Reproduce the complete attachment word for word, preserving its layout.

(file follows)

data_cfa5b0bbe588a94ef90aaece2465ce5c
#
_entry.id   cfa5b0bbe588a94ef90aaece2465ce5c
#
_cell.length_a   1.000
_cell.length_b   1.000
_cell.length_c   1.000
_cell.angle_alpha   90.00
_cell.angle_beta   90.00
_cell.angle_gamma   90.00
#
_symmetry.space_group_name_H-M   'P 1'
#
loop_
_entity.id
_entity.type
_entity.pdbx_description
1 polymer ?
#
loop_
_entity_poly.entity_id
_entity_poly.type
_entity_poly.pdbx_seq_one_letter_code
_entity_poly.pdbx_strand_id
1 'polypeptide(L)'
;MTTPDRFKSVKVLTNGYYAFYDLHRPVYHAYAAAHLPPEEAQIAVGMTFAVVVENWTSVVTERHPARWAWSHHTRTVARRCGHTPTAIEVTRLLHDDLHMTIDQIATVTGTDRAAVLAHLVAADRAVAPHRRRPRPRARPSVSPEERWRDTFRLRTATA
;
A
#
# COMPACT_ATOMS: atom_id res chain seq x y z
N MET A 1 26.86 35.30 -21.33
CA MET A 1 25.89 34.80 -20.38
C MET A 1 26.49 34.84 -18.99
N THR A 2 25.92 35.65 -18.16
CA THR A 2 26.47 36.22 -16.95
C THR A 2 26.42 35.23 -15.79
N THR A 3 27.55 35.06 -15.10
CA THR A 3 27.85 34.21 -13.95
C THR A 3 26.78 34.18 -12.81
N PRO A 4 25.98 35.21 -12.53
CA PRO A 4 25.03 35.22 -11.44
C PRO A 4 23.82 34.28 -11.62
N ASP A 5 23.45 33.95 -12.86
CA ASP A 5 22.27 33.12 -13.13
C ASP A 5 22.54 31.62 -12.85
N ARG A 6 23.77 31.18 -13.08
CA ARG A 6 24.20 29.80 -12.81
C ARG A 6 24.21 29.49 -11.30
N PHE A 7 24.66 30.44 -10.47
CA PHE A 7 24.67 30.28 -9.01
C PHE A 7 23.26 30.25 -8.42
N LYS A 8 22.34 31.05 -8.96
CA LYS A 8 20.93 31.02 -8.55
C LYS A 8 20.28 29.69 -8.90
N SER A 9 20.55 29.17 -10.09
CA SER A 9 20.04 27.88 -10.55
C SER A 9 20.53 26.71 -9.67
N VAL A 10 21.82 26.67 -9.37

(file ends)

data_cfa5b0bbe588a94ef90aaece2465ce5c
#
_entry.id   cfa5b0bbe588a94ef90aaece2465ce5c
#
_cell.length_a   1.000
_cell.length_b   1.000
_cell.length_c   1.000
_cell.angle_alpha   90.00
_cell.angle_beta   90.00
_cell.angle_gamma   90.00
#
_symmetry.space_group_name_H-M   'P 1'
#
loop_
_entity.id
_entity.type
_entity.pdbx_description
1 polymer ?
#
loop_
_entity_poly.entity_id
_entity_poly.type
_entity_poly.pdbx_seq_one_letter_code
_entity_poly.pdbx_strand_id
1 'polypeptide(L)'
;MTTPDRFKSVKVLTNGYYAFYDLHRPVYHAYAAAHLPPEEAQIAVGMTFAVVVENWTSVVTERHPARWAWSHHTRTVARRCGHTPTAIEVTRLLHDDLHMTIDQIATVTGTDRAAVLAHLVAADRAVAPHRRRPRPRARPSVSPEERWRDTFRLRTATA
;
A
#
# COMPACT_ATOMS: atom_id res chain seq x y z
N MET A 1 26.86 35.30 -21.33
CA MET A 1 25.89 34.80 -20.38
C MET A 1 26.49 34.84 -18.99
N THR A 2 25.92 35.65 -18.16
CA THR A 2 26.47 36.22 -16.95
C THR A 2 26.42 35.23 -15.79
N THR A 3 27.55 35.06 -15.10
CA THR A 3 27.85 34.21 -13.95
C THR A 3 26.78 34.18 -12.81
N PRO A 4 25.98 35.21 -12.53
CA PRO A 4 25.03 35.22 -11.44
C PRO A 4 23.82 34.28 -11.62
N ASP A 5 23.45 33.95 -12.86
CA ASP A 5 22.27 33.12 -13.13
C ASP A 5 22.54 31.62 -12.85
N ARG A 6 23.77 31.18 -13.08
CA ARG A 6 24.20 29.80 -12.81
C ARG A 6 24.21 29.49 -11.30
N PHE A 7 24.66 30.44 -10.47
CA PHE A 7 24.67 30.28 -9.01
C PHE A 7 23.26 30.25 -8.42
N LYS A 8 22.34 31.05 -8.96
CA LYS A 8 20.93 31.02 -8.55
C LYS A 8 20.28 29.69 -8.90
N SER A 9 20.55 29.17 -10.09
CA SER A 9 20.04 27.88 -10.55
C SER A 9 20.53 26.71 -9.67
N VAL A 10 21.82 26.67 -9.37